We may never agree on how to properly pronounce p-e-c-a-n. but 90% of us agree it doesn’t matter what you call it, we love the pie! The other 10% are on a perpetual diet and won’t eat anything that has over two calories in it.
My family probably falls into the puh-con category, but we still had some pretty good pe-can/ pe-con/ puh-con pie bakers. Whatever it was called, we always went back for seconds.
Actually, a pecan pie is a pretty simple thing to make. You beat up some eggs, stir in sugar, melted butter, syrup, and vanilla, pour it into a pie crust, top with lots of pecan halves, bake it until the filling is firm, let it cool and serve.
That’s your basic pecan pie recipe and, although everyone seems to have their own version, none of them requires a degree from a culinary school to make.
Despite the simplicity, pecan pie is the one you’re most likely to mess up. Even experienced cooks will sometimes forget an ingredient, add too much or too little, or overbake or underbake it. It’s one of those recipes that is so simple and made so often, that mistakes easily occur through distraction or over-familiarity.
I definitely am not an excellent or even a reliable average cook. Sometimes things turn out to be really good and other times the same dish might be a disaster. My cousin Gloria always liked to watch me cook. She said the preparation of each meal was an adventure when I was the one wielding the pots and pans.
Unfortunately, she was more often right than not as I was (and still am) a rather slap-dash cook. If I don’t have an ingredient, I’ll come up with a more or less acceptable substitute; or I’ll simply decide that one uncalled-for ingredient or another that I find on my spice shelf might add an extra bit of flavor and add it to the mix. I’m also not one for always using precise measurements usually going with the ‘close enough’ formula of a pinch of this or a small (or large) handful of something, depending on how well I like it.
I’m also big on using leftovers and mixing odds and ends from former meals together. I’m sure the French have a fancy name for it, but I just call it COTRS ‘Cleaning Out The Refrigerator Special.’ Sometimes it works and sometimes I simply give it to the dog or toss the entire mess down the garbage disposal.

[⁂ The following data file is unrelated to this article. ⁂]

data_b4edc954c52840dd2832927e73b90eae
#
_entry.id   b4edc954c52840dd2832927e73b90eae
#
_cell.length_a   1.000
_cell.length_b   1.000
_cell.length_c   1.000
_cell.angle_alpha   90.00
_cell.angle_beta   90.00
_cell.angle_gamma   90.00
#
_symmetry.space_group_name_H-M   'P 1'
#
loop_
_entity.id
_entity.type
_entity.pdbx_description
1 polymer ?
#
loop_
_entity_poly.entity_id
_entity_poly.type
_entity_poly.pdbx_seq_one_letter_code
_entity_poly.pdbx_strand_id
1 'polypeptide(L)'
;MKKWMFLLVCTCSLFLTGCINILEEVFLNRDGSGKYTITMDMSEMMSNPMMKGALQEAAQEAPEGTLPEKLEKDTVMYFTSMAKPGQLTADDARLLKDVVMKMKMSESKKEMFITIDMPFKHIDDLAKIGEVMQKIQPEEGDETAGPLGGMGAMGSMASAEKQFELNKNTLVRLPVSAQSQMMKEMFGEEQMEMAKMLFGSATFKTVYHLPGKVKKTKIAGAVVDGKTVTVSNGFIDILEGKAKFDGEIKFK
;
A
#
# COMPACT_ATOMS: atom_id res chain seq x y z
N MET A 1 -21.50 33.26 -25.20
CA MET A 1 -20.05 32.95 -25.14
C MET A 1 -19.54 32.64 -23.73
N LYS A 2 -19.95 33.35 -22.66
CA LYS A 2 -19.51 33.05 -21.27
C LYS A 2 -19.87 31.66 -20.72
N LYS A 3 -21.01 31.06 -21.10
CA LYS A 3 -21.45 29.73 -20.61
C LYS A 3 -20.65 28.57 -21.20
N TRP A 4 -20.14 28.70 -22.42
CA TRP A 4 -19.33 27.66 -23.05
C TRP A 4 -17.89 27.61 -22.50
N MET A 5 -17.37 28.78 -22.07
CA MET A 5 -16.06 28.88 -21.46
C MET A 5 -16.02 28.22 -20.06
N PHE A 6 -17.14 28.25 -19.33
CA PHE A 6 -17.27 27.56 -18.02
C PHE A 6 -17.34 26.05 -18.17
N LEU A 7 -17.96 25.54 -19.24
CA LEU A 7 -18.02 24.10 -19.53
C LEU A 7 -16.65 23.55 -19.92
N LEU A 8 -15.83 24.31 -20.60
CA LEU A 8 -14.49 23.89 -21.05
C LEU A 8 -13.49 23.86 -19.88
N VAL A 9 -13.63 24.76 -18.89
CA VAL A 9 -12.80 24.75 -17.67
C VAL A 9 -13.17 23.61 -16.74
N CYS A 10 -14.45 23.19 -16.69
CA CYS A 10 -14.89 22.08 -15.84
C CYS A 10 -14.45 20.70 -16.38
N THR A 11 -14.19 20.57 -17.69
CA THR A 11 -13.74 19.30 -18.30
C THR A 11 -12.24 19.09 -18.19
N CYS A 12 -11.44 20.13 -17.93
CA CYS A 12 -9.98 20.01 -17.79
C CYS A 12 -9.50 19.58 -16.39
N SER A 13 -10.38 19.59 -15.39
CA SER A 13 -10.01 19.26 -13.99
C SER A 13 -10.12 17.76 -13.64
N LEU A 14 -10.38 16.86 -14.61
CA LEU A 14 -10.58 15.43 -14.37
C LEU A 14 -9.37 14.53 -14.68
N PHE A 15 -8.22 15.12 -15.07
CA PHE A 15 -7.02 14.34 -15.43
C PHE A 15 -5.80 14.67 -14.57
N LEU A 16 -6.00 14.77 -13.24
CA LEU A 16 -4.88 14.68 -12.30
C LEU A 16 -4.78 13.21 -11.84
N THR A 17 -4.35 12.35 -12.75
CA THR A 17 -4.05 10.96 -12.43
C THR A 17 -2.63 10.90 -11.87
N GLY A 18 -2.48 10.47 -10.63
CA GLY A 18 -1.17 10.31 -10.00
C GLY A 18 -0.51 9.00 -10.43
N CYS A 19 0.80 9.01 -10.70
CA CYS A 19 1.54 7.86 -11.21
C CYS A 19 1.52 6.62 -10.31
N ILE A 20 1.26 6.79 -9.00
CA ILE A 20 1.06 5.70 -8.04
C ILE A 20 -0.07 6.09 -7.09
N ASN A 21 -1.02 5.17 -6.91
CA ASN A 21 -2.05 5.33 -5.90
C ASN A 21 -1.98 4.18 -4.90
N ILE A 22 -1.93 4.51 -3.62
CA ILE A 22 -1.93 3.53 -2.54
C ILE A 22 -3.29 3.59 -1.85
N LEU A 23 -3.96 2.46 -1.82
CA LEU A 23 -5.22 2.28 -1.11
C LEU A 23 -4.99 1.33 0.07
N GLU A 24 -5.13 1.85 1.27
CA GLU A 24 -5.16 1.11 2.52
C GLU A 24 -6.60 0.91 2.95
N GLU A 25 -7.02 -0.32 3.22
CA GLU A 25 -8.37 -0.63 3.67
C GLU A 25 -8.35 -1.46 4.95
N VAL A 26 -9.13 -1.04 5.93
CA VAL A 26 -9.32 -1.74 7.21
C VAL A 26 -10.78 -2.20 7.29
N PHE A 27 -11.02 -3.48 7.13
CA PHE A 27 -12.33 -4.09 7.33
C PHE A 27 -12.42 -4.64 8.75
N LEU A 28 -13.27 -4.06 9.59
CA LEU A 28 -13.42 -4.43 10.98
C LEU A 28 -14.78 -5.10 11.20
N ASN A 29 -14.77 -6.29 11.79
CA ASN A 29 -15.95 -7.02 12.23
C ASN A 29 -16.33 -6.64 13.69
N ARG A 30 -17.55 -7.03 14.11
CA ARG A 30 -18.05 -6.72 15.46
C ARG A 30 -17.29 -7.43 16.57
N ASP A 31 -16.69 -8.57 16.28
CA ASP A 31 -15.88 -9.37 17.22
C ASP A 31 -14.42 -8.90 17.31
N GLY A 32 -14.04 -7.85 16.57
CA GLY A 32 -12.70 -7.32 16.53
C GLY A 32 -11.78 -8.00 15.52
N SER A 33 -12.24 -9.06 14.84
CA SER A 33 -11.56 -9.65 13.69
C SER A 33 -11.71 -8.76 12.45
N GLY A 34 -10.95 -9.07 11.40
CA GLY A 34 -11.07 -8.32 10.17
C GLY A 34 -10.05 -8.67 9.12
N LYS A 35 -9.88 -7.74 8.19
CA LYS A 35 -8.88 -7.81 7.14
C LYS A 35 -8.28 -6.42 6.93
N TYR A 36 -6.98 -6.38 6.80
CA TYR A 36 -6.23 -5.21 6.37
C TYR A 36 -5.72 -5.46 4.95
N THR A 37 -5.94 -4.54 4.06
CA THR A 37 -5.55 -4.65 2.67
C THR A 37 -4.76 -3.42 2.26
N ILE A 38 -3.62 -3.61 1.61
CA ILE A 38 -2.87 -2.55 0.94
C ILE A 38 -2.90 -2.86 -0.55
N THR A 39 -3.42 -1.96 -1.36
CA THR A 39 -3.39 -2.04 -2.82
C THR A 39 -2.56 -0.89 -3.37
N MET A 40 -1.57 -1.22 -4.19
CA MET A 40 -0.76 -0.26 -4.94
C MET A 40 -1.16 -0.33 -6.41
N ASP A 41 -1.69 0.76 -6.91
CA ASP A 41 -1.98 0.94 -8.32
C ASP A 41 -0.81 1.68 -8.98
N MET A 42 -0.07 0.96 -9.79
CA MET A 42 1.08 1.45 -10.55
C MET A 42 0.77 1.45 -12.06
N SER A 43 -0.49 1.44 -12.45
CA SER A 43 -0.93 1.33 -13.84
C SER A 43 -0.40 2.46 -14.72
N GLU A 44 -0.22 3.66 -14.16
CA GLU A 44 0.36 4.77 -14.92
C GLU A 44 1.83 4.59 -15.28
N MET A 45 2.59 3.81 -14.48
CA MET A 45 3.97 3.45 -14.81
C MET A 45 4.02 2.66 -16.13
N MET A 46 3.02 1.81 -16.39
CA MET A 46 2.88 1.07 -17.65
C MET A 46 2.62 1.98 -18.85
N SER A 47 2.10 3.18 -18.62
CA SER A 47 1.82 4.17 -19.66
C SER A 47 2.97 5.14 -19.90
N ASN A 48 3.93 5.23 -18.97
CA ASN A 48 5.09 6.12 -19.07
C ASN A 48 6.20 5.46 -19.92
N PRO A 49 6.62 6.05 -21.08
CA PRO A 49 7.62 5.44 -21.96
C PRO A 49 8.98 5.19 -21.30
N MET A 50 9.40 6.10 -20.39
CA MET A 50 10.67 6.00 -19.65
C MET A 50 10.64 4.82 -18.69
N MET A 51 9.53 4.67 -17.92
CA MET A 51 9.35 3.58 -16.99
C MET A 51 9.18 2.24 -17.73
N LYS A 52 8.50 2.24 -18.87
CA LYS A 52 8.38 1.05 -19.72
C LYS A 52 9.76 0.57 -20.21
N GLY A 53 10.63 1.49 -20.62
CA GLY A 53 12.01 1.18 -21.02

I believe, though it has not been validated by scientific research, that the average American garbage disposal is fed better than 60% of the rest of the world.
I also confess to sometimes misreading a recipe or simply overlooking a required ingredient. Such was the case one day when I decided a pecan pie (puhcon pie) would make a nice dessert to finish off a meal with a rather mundane main dish.
When Gloria heard my plan, she immediately came into the kitchen to watch, as there was nothing near as entertaining on TV at that time.
I got out my recipe, gathered the ingredients and necessary utensils and set to work with Gloria watching carefully. I preheated the oven, beat the eggs, added the simple ingredients for the filling and poured it into a (store-bought) prepared pie shell, ignoring the horrified sounds of my Auntie’s ghost.
Auntie (Gloria’s mother) had been the family’s most revered cook, an excellent pie crust maker during her life time and her lemon meringue pies were of Academy Award (or Julia Child’s Culinary Award) quality. Even the thought of a store-bought pie crust in her kitchen would scandalize her.
Once, a misguided health-conscious sister-in-law asked her to substitute artificial sweetener for the required sugar in a pie and Auntie looked at her as though she’d been asked to use kerosene instead of freshly squeezed lemon juice for the filling. Needless to say, the sister-in-law was banished from the kitchen and real cane sugar was used as always.
Anyway, I poured my filling into the pie shell, put it in the oven and set the timer. Gloria, in the meantime, had been reading over the recipe, looked up and said, “Did you add the vanilla?”
Vanilla? Well, of course, I had added vanilla!
Then I saw the unopened bottle of vanilla with the measuring teaspoon lying pristinely beside it. I had not added vanilla. I quickly opened the oven door, pulled out the pie, stirred in one teaspoon of vanilla, returned the pie to the oven, shut the door, and said to Gloria, “We don’t talk about this at dinner tonight, okay?”
My vanilla oversight faded into nothing though when compared with the later disaster that occurred when my Aunt Moe was asked to make one of her famous pecan pies while we were visiting Uncle Oren and Aunt May in Shawnee, Kansas.
Aunt Moe agreed to make the pie and asked where the various ingredients were kept. Aunt May, who was known to be a rather scattered homemaker, opened a cabinet revealing several large, glass jars holding various dry baking ingredients. Aunt Moe selected the white sugar along with the bottles of syrup and vanilla, prepared her filling, poured it into the crust and baked it.
That evening everyone was seated around the dinner table and the pie was proudly produced. A large, inviting slice was placed before each eager diner. The looks of anticipation were quickly met with screwed-up faces and napkins hurriedly grabbed to receive the bites of inedible pie.
Investigation showed that Aunt Moe had unknowingly grabbed a jar of salt rather than sugar, as neither was labeled. The pie was thrown away, Aunt May apologized profusely to Aunt Moe who, well-known also for her red-headed Irish temper, fortunately, saw the humor in the situation and dissolved into laughter.
We all finished our meal with bread and homemade strawberry jam for dessert and a story that quickly become part of our family lore.
Janet Douglas is the former managing editor of The Farmington Press and has served as the newspaper’s “”Around Town”” columnist for many years.